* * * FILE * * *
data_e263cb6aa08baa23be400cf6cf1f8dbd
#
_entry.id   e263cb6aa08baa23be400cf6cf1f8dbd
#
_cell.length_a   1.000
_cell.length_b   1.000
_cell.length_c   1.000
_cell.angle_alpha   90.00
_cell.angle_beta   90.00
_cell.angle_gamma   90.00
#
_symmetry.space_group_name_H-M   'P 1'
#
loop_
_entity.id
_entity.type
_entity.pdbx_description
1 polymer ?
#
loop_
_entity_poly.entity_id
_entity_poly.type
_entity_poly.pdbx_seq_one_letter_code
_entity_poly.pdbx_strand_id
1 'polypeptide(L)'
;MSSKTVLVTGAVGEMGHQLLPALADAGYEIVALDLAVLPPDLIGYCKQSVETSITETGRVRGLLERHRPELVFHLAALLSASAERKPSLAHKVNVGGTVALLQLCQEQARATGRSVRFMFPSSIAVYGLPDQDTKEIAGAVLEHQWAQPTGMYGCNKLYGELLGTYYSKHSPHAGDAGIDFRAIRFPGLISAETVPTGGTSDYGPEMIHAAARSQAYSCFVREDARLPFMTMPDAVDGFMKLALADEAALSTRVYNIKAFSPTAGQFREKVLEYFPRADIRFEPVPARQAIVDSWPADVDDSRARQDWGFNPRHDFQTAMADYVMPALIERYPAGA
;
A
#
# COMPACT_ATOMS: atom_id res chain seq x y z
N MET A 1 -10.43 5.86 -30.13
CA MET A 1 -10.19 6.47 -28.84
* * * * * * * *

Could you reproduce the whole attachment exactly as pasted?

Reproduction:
data_e263cb6aa08baa23be400cf6cf1f8dbd
#
_entry.id   e263cb6aa08baa23be400cf6cf1f8dbd
#
_cell.length_a   1.000
_cell.length_b   1.000
_cell.length_c   1.000
_cell.angle_alpha   90.00
_cell.angle_beta   90.00
_cell.angle_gamma   90.00
#
_symmetry.space_group_name_H-M   'P 1'
#
loop_
_entity.id
_entity.type
_entity.pdbx_description
1 polymer ?
#
loop_
_entity_poly.entity_id
_entity_poly.type
_entity_poly.pdbx_seq_one_letter_code
_entity_poly.pdbx_strand_id
1 'polypeptide(L)'
;MSSKTVLVTGAVGEMGHQLLPALADAGYEIVALDLAVLPPDLIGYCKQSVETSITETGRVRGLLERHRPELVFHLAALLSASAERKPSLAHKVNVGGTVALLQLCQEQARATGRSVRFMFPSSIAVYGLPDQDTKEIAGAVLEHQWAQPTGMYGCNKLYGELLGTYYSKHSPHAGDAGIDFRAIRFPGLISAETVPTGGTSDYGPEMIHAAARSQAYSCFVREDARLPFMTMPDAVDGFMKLALADEAALSTRVYNIKAFSPTAGQFREKVLEYFPRADIRFEPVPARQAIVDSWPADVDDSRARQDWGFNPRHDFQTAMADYVMPALIERYPAGA
;
A
#
# COMPACT_ATOMS: atom_id res chain seq x y z
N MET A 1 -10.43 5.86 -30.13
CA MET A 1 -10.19 6.47 -28.84